India Hedman’s daughter, Kaia, is sleeping. It’s Wednesday afternoon, and the 14-month-old is down for a nap.
Hedman picks her up out of her crib. Kaia’s head lolls against her mom’s shoulder. Her eyes stay closed.
“When she sleeps, she sleeps,” Hedman said.
A couple of hours ago, Kaia, who has Down syndrome, finished what Hedman called a “pretty good, pretty intense” therapy session with Janet Rosenberg, a physical therapist at Step by Step Developmental Services.
But this therapy session wasn’t in Rosenberg’s office. In fact, the therapist wasn’t even in the room.
Distancing measures in place to slow the spread of COVID-19 have pushed early intervention services like Kaia’s physical therapy — required by both state and federal law for children under 3 years old — into the virtual realm.
Normally, the state health department said, early intervention must happen in person. Under Governor Andrew Cuomo’s emergency declaration, though, the state Health Department has authorized the use of teletherapy.
Hedman said that means she finds herself needing to manage some of the therapeutic practices that she usually leaves to Rosenberg’s expertise.
“I’m not a physical therapist. I don’t know exactly how to position my hands, and it’s hard for Janet to see that over the computer,” she said.
Rosenberg said she uses a doll to show parents like Hedman what she wants them to do.
“When I’m handling the doll, it’s like I’m actually handling the child, and I’ll put toys around to show a family how to position toys to motivate their child to move.”
Hedman said Kaia’s early intervention services include the physical therapy with Rosenberg, as well as special education and speech therapy.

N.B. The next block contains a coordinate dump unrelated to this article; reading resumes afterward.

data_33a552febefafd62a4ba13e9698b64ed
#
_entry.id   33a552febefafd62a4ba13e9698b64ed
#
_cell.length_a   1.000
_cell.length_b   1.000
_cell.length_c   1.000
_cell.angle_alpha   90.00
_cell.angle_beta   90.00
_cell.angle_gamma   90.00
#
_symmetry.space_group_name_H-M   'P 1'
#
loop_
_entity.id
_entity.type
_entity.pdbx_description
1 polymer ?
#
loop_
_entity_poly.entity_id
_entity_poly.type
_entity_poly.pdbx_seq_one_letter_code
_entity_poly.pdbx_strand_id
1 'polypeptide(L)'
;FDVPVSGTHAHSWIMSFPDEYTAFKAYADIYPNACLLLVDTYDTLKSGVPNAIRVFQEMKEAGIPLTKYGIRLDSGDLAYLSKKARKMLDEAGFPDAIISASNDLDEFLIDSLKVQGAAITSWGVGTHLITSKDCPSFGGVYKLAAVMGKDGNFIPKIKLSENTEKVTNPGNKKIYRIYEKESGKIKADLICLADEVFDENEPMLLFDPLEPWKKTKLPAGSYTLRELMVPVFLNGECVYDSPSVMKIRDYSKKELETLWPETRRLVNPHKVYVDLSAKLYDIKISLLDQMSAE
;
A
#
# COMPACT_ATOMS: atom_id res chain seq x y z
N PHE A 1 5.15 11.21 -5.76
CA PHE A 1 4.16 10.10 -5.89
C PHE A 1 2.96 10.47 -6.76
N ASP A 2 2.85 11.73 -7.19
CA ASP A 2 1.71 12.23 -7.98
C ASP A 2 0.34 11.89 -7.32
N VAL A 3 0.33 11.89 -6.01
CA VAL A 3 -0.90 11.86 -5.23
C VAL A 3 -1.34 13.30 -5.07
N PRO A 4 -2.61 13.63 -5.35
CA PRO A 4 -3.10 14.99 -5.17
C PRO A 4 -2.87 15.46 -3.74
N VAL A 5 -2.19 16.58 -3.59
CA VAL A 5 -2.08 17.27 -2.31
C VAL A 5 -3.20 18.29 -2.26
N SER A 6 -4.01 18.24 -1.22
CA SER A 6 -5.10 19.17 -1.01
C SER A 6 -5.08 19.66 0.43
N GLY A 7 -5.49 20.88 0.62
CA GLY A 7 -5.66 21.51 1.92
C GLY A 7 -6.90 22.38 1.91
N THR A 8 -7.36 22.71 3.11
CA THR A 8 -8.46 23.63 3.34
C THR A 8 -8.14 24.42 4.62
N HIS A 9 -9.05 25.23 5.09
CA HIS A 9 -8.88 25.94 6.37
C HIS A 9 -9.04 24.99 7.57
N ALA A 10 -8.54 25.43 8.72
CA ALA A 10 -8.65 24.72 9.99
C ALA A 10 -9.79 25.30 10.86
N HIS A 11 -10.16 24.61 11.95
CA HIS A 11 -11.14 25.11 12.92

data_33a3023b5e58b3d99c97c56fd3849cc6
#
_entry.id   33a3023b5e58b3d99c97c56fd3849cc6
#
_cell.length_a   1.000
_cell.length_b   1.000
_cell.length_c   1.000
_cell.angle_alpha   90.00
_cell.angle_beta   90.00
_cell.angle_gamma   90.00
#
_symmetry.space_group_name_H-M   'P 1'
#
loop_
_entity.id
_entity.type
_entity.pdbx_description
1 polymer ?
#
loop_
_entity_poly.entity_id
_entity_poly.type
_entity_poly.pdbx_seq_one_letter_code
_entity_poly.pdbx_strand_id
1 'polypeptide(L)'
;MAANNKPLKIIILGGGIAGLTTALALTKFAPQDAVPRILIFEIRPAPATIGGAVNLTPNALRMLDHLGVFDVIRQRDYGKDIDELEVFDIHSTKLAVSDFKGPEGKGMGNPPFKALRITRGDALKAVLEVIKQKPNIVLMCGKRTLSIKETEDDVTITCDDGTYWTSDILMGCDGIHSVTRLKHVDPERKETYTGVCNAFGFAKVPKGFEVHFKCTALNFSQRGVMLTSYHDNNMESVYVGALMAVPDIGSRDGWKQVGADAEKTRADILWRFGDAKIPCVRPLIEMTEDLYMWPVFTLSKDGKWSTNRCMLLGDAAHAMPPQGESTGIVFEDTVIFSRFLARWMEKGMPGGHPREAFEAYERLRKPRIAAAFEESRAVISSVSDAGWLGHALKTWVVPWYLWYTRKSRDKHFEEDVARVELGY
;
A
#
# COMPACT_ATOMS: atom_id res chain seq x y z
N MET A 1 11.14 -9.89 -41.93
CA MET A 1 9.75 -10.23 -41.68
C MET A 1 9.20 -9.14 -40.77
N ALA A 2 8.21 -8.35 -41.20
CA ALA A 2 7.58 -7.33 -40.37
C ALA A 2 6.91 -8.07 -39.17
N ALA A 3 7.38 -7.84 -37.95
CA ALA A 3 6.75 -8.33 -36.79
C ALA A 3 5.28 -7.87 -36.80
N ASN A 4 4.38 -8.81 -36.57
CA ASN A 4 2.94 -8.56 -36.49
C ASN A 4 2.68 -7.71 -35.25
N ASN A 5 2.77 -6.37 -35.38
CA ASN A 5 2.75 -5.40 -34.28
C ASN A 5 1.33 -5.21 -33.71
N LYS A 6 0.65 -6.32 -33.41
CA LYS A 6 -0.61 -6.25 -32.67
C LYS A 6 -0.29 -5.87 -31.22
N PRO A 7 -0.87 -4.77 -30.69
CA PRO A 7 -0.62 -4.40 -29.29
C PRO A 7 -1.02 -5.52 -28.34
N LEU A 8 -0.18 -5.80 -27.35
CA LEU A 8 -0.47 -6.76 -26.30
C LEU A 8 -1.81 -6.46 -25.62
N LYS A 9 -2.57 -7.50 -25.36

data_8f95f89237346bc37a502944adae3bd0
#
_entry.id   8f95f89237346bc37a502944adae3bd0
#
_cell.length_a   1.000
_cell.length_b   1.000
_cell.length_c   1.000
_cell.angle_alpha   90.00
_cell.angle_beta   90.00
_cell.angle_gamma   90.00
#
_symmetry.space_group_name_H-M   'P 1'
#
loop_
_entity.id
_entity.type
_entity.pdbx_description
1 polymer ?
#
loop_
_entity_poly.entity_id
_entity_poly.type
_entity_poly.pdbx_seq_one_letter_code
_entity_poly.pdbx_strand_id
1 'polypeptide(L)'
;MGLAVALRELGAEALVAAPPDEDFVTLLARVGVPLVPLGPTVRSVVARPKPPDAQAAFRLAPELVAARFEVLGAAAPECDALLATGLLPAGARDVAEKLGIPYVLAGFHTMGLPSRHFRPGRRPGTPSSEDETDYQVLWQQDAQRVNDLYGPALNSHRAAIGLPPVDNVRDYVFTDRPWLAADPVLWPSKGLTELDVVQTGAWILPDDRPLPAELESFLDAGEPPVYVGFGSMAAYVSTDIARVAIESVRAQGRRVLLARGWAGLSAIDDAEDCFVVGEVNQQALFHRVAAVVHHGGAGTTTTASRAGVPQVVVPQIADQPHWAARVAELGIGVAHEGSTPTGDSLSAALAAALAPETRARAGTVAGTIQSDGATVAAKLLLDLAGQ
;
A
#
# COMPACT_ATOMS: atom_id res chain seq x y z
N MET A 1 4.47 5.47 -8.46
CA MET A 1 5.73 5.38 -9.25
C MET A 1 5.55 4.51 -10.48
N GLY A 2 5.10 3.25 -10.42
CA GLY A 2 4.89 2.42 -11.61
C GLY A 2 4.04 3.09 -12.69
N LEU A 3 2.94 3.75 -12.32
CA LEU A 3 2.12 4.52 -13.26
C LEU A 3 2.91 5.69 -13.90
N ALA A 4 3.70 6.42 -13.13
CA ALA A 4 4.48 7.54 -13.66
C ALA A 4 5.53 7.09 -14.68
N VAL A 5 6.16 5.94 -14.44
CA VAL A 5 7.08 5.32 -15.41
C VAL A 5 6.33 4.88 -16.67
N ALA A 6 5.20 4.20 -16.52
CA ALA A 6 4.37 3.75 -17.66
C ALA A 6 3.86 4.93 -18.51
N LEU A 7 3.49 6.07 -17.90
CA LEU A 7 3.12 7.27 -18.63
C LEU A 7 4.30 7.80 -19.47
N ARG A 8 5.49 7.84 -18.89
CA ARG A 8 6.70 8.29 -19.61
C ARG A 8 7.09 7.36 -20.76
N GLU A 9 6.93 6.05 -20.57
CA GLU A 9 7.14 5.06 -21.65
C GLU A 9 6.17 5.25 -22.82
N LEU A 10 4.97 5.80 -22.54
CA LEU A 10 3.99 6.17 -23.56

Kaia’s speech therapy has ended for now, Hedman said, as her usual therapist isn’t doing virtual appointments. According to the state Health Department, an unknown number of children in early intervention have stopped getting some of the services they’re owed, either because the therapist or the child is unable to continue them virtually.
“Service delivery through teletherapy involves an audio and visual link and active participation of the parent/caregiver, which may not be feasible in every circumstance,” according to the department.
Brigit Hurley, who directs advocacy at the Rochester nonprofit The Children’s Agenda, agreed that some children don’t have living situations that are conducive to virtual therapy sessions.
With schools closed, many families have multiple young children at home vying for attention. Some don’t have reliable internet service or devices that allow video chats.
Hurley said it makes sense to allow teletherapy during the pandemic, but she worries about what those children are missing.
“Honestly, children at that age are developing brain connections and brain architecture at such a rapid pace that I’m concerned at how much they’re going to be behind and whether there’s going to be an ability to restore that development,” she said.
Heather Hanson, the chief operating officer at Step by Step, said her therapists have those concerns, too, but they’ve also found some benefits to teletherapy.
One is that therapists can hold appointments outside of regular office hours. Another is that parents feel empowered when, pressed into roles they don’t normally occupy, they find themselves managing some of the strategies that are usually only used by therapists.
“When a parent sees that they can support their child in this new way, that’s a really gratifying experience,” Hanson said.
A state Health Department spokesperson said the agency had been studying telehealth for early intervention even before the pandemic and is following along closely to see how well virtual services work for families during the emergency.